Yeah, those are the people who believe in the Philosopher's Stone of literature. Those are also the people who sell exactly one copy of their book - most of the time to their own mother. If they get published at all. That's sad. The market is filled with books far from being interesting because of those people. I tend to quote my room mate here: "Learn a little bit about the stuff you're talking about. And go home!"

Vonne said...

Frankly, the best books I've ever read did NOT adhere to the unspoken rules. And I get very, very sick of reading formulaic ones. Formulaic goes not just for romance but as discussed above, for mystery and also adventure books where you pile stress upon stress - there's an unwritten rule for you, one that keeps the reader guessing.

Now that Ive been writing for so long and attended endless lectures, belong to so many online groups, the rules bore me. Sick of hearing about them since the better writers ride roughshod over them and produce fascinating books e.g. say Karen Rose where her heroes and heroines are not all squeaky clean and the reader has reservations about them, but roots for them just the same.

Now when I read a book where the murder is committed on page one, the hero enters on page four and the heroine on page five, I think...yeah, yeah. Same old.

How's that for cynicism about rules?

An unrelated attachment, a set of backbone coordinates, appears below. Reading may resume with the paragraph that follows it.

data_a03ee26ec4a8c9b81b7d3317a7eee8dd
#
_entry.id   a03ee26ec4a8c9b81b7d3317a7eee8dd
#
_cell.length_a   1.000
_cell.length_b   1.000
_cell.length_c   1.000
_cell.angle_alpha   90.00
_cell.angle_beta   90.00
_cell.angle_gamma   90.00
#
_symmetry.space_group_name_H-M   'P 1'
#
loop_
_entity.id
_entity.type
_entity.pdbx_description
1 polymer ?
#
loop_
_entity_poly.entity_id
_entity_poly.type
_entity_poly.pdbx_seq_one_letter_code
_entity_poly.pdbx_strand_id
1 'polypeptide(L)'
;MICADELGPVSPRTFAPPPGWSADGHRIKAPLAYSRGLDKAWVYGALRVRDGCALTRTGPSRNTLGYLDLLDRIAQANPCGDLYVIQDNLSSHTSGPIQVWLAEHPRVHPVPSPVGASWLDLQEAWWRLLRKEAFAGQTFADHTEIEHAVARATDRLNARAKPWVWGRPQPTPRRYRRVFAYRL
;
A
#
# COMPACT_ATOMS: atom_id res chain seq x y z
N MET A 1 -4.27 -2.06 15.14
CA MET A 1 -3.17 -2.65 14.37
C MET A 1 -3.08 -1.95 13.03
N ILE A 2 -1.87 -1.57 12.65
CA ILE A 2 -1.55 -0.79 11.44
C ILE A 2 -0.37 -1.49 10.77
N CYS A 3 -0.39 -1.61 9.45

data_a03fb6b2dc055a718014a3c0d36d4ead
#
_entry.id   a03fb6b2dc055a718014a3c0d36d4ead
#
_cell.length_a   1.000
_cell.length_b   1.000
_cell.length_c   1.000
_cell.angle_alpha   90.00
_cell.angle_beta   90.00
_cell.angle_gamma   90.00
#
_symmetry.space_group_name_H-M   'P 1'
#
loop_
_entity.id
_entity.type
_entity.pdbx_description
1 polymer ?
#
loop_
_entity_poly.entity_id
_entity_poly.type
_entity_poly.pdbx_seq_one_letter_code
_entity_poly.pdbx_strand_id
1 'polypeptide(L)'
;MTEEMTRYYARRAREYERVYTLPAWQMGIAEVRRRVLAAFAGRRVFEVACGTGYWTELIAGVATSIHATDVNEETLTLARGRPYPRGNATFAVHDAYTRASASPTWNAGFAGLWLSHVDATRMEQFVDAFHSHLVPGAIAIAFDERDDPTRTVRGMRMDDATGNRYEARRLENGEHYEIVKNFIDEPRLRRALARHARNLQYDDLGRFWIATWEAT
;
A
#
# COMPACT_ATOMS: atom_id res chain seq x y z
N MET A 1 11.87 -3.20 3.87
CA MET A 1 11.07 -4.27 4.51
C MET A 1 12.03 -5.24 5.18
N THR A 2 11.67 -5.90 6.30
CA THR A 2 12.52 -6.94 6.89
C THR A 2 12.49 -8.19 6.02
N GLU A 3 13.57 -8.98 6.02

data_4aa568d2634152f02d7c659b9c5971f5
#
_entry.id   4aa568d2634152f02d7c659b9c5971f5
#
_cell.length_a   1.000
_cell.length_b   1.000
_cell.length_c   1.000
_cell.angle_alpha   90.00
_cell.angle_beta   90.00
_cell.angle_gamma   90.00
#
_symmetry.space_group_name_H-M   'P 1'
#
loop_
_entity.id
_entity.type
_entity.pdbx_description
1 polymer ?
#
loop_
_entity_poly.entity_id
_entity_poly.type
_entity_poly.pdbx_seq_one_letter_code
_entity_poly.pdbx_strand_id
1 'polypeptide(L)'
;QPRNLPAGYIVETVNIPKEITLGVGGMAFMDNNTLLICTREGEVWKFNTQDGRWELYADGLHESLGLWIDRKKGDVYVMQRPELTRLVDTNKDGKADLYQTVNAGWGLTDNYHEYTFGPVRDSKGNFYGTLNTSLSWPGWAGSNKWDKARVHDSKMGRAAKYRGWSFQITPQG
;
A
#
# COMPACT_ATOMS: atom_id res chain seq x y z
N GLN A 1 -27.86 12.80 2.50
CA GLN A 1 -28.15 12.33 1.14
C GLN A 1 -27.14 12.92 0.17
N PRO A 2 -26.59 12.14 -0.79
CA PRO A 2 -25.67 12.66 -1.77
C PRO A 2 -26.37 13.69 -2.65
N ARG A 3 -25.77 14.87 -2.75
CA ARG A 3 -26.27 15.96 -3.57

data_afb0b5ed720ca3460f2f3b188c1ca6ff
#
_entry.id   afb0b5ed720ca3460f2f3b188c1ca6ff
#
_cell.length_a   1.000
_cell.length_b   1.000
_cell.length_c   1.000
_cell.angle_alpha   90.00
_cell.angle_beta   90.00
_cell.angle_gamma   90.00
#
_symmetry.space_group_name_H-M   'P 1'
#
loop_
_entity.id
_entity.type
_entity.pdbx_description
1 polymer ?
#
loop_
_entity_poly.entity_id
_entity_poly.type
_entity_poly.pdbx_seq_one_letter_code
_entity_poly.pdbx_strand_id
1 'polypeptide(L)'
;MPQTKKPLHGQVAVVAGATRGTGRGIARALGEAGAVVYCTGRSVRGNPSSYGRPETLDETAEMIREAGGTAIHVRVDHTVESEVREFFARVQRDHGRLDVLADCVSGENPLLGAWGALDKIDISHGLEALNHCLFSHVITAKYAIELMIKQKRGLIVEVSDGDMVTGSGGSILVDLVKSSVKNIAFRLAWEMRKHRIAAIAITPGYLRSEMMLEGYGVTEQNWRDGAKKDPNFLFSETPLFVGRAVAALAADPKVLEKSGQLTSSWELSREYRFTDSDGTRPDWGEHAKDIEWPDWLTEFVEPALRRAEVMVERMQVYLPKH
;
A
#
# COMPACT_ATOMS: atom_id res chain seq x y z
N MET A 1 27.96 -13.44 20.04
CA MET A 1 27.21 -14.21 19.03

Terry Odell said...

Vonne - Those books that go against the "rules" or "formulas" can be extremely refreshing, even though they're still going to adhere to the overall expectations of the readers. It's all about the journey, and having characters you want to travel with.

Ellis Vidler said...

I choose to interpret those rules differently. I like something to be happening in the opening scene, but as long as it's interesting, that's good enough. My characters don't meet in the first chapter and neither hero is the first man on the scene. Oh, well. Maybe that explains my track record with agents. Good post, Terry. Keep doing it your way. It works!

Terry Odell said...

Ellis - I like that. Your interpretation of the rules.

claudia celestial girl said...

Someone once told me that Agatha Christie was once presented with a similar set of rules when she started writing, she kept that list with her always, and broke every single rule in each and every book that she wrote.

Gee - if I had a choice (and I do), do I want to be a cookie cutter writer, or the next Agatha Christie!

BTW - to this day Christie represents a writer who took huge risks in their story telling, that other writer's have never done. Like ... well, I can't even tell, or I'd be giving it away!